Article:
Today, most mattresses are manufactured according to Standard sizes. This standardization was initiated by the industry to resolve any dimensional discrepancies that might occur between companies that manufacture beds and companies that make mattresses. The sizes include the twin bed, 39 inches wide and 74 inches long; the double bed, 54 inches wide and 74 inches long; the queen bed, 60 inches wide and 80 inches long; and the king bed, 78 inches wide and 80 inches long.
The “core” of a typical mattress is the innerspring unit, a series of wire coils that are attached to one another with additional wire. The upholstery layers are affixed to the innerspring: the first, called the insulator, is fitted directly onto the innerspring and prevents the next layer, the cushioning, from molding to the coils. While the insulator is fairly standard, the number of cushionin layers can vary widely in number, ranging from two to eight layers and from 1/4 inch to 2 inches (.63 to 5 centimeters) in thickness. Moving outward, the next component is the flanges, connecting panels that are attached to the mattress’s quilted cover with large, round staples called hogs rings. The top, bottom, and side panels of the mattress are stitched together with border tape.
While a wide variety of springs are designed to accommodate special needs and situations, the four most commonly used coils are the Bonnell, the Offset, the Continuous, and the Pocket System. The Bonnell springs are hourglass-shaped and knotted at both ends. The Offset design is similarly hourglass-shaped, but its top and bottom are flattened to facilitate a hinging action between the coils. The Continuous innerspring consists of one extremely long strand of steel wire configured into S-shaped units. Finally, in the Pocket System, each coil is encased in a fabric casing that also connects it to neighboring coil-casing units.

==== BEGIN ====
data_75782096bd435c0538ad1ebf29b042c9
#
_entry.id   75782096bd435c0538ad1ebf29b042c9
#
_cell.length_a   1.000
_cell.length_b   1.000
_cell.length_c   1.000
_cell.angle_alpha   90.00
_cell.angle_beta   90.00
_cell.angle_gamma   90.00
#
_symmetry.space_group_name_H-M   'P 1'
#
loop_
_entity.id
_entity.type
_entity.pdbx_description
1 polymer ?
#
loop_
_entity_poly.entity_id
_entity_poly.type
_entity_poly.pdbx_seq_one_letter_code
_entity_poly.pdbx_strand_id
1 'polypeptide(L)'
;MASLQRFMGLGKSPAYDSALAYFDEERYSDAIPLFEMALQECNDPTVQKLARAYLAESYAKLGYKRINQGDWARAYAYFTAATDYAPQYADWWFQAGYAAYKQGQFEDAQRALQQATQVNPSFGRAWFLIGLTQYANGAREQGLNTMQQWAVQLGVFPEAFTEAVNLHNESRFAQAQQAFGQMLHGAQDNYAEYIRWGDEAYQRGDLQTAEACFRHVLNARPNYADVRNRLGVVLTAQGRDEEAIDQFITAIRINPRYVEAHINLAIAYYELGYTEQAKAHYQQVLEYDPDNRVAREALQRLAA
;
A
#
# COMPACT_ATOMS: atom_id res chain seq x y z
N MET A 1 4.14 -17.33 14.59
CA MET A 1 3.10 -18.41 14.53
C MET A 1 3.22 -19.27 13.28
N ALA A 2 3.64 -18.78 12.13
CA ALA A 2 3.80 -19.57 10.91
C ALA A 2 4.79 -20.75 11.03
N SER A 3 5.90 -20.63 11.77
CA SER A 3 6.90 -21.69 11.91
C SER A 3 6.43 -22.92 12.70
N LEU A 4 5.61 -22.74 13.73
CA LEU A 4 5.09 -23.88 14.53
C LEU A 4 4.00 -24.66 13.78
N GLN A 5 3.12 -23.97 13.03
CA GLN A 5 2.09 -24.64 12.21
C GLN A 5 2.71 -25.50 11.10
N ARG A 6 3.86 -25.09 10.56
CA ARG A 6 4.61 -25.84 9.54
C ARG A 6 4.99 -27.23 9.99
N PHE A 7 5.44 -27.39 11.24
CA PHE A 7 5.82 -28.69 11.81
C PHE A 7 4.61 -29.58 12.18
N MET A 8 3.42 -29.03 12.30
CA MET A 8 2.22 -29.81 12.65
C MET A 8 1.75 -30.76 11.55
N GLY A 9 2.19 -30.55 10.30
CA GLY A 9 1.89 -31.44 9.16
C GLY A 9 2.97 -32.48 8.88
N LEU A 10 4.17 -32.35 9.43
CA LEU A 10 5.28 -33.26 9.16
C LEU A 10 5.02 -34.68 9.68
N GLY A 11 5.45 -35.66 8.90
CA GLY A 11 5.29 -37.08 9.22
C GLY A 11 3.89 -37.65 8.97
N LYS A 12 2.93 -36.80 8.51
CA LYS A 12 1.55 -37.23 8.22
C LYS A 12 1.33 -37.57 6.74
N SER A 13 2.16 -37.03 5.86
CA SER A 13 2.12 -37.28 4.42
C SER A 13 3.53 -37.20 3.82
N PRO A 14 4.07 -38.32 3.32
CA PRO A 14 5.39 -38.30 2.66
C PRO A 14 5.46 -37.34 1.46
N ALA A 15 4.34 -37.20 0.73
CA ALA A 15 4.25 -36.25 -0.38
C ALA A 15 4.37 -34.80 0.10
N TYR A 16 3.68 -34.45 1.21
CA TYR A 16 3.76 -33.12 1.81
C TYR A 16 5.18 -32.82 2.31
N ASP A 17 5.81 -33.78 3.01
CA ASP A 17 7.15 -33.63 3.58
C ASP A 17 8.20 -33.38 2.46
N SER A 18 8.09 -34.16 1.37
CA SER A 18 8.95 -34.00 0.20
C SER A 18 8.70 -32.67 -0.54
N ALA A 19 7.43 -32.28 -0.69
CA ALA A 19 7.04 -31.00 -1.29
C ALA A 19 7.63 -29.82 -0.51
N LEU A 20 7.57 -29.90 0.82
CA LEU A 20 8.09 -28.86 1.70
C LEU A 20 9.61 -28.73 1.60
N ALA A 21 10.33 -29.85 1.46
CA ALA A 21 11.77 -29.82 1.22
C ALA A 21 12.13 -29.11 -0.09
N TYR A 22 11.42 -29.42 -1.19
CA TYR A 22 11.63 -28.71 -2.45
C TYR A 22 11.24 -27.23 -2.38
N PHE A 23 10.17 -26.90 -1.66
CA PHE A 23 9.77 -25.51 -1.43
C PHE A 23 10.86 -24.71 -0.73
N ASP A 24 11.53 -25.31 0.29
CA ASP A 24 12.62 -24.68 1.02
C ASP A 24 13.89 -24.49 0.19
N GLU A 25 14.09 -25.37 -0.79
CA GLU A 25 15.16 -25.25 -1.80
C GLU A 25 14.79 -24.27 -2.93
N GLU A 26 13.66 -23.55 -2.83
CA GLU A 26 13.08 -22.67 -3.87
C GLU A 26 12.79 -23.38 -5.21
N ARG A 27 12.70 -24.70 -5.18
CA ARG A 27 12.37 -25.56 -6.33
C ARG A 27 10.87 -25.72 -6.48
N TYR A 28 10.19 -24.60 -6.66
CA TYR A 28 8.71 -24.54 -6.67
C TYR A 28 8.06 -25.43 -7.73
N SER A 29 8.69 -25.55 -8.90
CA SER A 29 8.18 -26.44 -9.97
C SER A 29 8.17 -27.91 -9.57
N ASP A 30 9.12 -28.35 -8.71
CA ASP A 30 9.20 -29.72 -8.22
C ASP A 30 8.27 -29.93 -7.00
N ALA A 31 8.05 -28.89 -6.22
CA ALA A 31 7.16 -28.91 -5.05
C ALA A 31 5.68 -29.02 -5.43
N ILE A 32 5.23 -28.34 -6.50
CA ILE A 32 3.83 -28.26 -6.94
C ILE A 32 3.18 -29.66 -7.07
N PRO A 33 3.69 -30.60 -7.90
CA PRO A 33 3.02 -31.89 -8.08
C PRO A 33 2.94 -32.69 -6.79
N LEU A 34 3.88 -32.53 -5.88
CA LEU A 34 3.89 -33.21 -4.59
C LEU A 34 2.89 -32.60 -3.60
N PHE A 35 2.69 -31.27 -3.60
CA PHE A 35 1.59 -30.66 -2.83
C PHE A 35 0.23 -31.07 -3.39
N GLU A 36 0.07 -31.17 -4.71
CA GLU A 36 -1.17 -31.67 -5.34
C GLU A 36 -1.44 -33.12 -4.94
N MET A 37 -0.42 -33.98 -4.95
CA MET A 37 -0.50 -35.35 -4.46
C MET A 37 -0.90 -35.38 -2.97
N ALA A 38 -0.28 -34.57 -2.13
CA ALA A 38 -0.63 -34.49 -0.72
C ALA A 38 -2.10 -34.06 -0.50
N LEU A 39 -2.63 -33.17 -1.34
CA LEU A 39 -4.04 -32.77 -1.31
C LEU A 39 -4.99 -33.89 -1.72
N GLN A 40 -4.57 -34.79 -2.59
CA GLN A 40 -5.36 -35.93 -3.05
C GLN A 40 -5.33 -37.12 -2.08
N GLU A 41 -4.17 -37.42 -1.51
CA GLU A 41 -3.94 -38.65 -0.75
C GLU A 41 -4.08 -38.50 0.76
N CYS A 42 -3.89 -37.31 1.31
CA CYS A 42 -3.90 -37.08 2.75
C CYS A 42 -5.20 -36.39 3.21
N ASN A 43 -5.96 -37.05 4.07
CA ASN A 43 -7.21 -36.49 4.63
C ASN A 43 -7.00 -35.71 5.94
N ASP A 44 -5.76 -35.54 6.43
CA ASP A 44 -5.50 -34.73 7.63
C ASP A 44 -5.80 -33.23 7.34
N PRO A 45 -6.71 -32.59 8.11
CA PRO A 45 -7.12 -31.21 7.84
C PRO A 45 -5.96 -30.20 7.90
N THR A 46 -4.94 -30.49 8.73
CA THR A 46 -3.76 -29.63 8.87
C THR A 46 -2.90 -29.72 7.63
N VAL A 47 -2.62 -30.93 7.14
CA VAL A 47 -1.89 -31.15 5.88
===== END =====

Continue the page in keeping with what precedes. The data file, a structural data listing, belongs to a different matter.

A typical mattress contains between 250 and 1,000 coil springs, and mattresses that use fewer coils normally require a heavier gauge of wire. It is not uncommon for an innerspring unit to require as much as 2,000 linear feet (610 meters) of steel wire. The individual coils can be joined in several ways. One common method is to use helicals-corkscrew-shaped wires that run along the top and bottom of the springs, lacing the coils together. Rigid border wires are sometimes attached around the perimeters to stabilize the unit.
Most manufacturers also produce foundation mattresses or boxsprings that lie directly beneath the mattress, resting on the frame of the bed. One of the most common types of box spring foundations uses a spiked coil configuration, in which the springs are narrow at the bottom but spiral to a wider diameter at the top. While a spring system provides the most common type of boxspring support, torsion bars are also sometimes used. foundation mattresses contain no springs at all but consist of a builtup wooden frame.